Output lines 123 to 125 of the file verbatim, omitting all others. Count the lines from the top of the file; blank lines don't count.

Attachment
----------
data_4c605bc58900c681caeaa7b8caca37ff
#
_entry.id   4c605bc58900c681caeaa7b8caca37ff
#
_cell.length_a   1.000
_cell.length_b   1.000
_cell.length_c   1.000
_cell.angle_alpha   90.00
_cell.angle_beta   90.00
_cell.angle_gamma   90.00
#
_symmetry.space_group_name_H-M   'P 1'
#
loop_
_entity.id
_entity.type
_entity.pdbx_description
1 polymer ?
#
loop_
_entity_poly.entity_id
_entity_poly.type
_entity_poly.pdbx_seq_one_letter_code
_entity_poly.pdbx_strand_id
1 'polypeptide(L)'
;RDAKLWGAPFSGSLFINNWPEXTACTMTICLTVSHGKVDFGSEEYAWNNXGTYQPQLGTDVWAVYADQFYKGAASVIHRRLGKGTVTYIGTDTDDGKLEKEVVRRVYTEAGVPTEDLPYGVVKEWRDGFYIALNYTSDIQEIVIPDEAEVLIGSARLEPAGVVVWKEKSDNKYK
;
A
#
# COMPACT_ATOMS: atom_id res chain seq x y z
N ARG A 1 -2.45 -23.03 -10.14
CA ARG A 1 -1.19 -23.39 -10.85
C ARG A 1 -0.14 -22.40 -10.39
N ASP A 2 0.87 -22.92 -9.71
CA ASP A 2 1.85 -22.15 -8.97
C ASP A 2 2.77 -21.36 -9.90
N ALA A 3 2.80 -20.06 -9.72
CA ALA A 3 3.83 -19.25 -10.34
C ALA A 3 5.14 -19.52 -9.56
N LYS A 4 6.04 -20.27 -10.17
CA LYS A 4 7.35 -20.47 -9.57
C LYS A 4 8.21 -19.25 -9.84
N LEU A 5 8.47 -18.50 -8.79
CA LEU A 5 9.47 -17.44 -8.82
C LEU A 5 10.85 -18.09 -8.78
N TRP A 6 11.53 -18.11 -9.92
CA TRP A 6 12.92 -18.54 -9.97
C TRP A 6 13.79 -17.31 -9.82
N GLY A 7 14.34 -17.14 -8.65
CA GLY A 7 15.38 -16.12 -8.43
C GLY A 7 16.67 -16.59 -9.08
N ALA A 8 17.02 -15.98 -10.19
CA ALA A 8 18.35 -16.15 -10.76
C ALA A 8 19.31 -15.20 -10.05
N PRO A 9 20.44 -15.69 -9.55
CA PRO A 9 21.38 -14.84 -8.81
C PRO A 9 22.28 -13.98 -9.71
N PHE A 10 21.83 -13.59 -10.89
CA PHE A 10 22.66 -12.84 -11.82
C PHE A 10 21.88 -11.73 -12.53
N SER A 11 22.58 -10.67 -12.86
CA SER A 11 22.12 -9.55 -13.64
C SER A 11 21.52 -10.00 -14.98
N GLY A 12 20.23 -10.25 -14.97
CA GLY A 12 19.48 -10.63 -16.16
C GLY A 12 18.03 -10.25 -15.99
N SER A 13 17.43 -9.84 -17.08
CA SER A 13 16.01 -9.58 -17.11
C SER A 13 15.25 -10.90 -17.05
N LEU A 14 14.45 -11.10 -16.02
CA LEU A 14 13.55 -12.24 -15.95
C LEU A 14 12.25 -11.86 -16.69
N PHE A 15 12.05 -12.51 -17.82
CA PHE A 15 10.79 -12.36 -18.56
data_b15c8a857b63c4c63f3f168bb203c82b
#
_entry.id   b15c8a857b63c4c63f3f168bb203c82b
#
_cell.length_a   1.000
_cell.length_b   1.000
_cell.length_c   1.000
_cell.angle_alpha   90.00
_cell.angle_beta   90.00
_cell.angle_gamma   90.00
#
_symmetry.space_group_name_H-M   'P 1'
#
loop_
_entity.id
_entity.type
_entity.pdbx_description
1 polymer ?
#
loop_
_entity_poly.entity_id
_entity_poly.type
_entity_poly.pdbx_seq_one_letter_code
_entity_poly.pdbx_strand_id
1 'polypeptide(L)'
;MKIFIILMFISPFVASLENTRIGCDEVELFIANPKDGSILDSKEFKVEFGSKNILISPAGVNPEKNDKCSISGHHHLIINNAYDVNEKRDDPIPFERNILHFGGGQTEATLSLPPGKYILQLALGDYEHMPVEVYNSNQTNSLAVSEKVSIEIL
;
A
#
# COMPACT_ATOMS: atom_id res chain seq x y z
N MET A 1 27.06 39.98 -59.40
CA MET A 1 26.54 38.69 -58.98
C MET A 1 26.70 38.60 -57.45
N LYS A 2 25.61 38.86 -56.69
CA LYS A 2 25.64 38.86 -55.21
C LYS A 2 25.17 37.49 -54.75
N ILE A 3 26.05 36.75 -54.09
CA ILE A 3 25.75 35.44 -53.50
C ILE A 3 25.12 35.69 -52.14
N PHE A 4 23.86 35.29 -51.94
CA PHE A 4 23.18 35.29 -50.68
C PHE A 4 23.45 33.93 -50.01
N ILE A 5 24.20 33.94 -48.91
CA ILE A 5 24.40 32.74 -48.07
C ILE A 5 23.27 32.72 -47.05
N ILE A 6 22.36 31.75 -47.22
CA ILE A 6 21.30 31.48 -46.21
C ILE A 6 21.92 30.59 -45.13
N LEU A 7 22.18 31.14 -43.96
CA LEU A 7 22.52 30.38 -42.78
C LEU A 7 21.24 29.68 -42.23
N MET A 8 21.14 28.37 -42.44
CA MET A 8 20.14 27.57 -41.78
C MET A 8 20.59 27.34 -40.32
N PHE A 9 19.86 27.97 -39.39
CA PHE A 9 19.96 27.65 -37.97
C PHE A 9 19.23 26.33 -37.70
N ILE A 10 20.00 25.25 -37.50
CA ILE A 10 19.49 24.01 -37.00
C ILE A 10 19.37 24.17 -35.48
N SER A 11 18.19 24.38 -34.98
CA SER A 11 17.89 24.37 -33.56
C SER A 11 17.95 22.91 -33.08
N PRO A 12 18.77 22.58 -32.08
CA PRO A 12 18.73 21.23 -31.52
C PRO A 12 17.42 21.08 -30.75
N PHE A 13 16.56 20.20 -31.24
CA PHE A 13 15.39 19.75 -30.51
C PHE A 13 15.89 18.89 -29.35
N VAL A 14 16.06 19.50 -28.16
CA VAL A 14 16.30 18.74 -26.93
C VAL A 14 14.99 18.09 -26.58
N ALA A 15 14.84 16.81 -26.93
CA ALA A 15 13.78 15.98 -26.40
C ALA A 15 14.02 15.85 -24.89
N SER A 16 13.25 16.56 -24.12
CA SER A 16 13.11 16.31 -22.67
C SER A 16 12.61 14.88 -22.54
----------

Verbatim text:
N LEU A 7 22.18 31.14 -43.96
CA LEU A 7 22.52 30.38 -42.78
C LEU A 7 21.24 29.68 -42.23